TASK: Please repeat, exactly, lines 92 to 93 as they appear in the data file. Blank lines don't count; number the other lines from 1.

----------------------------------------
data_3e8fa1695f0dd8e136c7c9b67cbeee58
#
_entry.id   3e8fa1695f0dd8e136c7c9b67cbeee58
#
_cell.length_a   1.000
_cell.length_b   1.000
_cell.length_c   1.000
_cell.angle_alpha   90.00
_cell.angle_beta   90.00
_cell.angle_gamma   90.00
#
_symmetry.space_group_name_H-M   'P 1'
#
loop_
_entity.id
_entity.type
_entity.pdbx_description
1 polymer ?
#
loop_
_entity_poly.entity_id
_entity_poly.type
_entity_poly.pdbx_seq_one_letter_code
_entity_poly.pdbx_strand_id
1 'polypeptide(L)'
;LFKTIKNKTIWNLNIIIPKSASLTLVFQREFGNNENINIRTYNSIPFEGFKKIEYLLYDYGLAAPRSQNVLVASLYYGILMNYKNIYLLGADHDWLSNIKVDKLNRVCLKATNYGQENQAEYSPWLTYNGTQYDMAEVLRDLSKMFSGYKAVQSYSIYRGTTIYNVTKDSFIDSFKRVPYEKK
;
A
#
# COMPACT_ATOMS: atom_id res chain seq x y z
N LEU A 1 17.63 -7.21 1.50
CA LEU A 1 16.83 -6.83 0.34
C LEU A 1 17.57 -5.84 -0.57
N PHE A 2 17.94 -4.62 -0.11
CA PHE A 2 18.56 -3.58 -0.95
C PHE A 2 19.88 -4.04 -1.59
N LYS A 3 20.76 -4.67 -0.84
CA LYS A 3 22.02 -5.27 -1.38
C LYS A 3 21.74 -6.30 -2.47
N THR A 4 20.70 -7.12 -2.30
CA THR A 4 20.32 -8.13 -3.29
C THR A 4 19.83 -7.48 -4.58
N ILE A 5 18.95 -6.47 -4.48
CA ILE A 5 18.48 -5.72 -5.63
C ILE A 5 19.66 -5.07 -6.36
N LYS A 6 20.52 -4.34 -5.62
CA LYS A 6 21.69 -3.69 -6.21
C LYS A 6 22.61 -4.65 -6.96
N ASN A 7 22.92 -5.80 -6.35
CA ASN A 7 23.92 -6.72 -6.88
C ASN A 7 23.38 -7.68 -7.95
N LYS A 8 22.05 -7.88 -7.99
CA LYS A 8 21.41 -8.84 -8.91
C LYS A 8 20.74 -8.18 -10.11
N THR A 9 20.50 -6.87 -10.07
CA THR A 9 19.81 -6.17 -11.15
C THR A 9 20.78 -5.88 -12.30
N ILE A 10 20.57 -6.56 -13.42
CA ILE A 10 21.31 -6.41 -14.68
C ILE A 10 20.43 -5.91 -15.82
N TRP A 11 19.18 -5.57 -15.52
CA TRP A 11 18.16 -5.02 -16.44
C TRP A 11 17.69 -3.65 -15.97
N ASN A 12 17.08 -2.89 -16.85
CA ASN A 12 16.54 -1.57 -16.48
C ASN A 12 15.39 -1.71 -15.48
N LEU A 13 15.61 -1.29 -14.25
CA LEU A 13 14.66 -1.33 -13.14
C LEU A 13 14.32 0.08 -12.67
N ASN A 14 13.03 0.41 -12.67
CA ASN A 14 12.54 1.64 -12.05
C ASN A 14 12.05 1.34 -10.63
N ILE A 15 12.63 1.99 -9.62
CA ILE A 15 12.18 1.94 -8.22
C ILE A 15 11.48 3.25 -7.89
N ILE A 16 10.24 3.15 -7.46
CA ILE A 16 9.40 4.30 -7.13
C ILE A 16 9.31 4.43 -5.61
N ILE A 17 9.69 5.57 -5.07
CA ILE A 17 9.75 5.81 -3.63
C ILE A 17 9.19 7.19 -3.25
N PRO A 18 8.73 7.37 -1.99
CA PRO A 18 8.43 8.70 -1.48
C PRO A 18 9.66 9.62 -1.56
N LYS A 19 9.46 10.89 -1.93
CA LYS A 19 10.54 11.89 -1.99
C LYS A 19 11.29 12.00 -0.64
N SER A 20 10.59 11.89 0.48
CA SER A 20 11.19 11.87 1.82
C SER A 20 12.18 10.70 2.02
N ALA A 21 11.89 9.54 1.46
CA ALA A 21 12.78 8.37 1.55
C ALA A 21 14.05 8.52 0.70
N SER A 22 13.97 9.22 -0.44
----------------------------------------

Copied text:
CA ALA A 21 12.78 8.37 1.55
C ALA A 21 14.05 8.52 0.70